Amber Hill

Amber_Hill_9076_finalAmber Hill’s first job was as a lemonade stand entrepreneur; her product commanded a premium.   “I owned my first lemonade stand when I was about 4-5,” Amber recalls. “I had a nice table set up at front of driveway and sold mine for $.25, not $.10, because my grandmother’s lemonade was better.”

Amber, now 34, grew up on the south side, the oldest of four kids.  Though close to both her parents, she was primarily raised by her father and grandmother, and remembers her childhood fondly.  Amber’s life turned upside down when her grandmother died.  “Grandmother was my everything. When she died I thought – that’s it. I went astray for basically 10 years.”

Amber was convicted of a felony and went to prison for five months.  She realized it was time to change. “I thought: This is God tapping me on my shoulder,” said Amber. She learned about NLEN through an ex-boyfriend who had been through the U-Turn Permitted Program.  “I gave it a try because didn’t want to hit the streets any more,” she said.  Amber was president of her UTP cohort (class of August 2012), and was subsequently hired by Sweet Beginnings.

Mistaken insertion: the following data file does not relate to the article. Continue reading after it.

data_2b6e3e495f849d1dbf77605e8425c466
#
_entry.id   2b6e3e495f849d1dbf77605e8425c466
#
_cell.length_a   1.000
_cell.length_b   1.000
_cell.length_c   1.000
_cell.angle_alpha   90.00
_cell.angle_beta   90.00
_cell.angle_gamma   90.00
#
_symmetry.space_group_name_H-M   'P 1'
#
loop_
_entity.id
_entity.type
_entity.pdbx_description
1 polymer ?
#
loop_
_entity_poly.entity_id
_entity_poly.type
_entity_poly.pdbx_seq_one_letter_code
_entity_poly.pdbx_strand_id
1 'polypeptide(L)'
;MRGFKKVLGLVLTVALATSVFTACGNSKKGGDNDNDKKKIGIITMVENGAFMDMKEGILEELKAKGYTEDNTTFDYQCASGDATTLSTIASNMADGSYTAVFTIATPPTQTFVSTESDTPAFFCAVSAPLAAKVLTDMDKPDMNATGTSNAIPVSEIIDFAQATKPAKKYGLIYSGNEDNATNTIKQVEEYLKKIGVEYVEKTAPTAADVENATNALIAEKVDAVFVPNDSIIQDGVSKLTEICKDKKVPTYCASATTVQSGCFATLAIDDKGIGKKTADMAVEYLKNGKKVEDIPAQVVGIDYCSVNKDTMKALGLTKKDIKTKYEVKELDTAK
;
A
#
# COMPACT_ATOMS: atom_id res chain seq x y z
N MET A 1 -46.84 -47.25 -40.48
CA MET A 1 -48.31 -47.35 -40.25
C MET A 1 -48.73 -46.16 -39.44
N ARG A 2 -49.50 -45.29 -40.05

At Sweet Beginnings, Amber acquired skills in manufacturing, inventory management and operations, and became a certified beekeeper. Her favorite part of the Sweet Beginnings job was sales – not surprising, given her lemonade stand experience.  “I made good sales,” said Amber.  “You go to all types of events, and you set up sales events on your own.”

Amber needed to decide what to do after completing her Sweet Beginnings job.  “I believe in Habakkuk – a visionary prayer.  I wrote what I wanted on a piece of paper,” said Amber.  Amber wanted to become a truck driver.  In October 2012, she successfully applied for a Workforce Investment Grant for truck driving school, and took her graduation tests the following February. She is now employed by an owner/operator, driving overweight grain trucks to and from the rail yard. In 2016, Amber will marry a fellow truck-driver and will become a stepmother to his five children.

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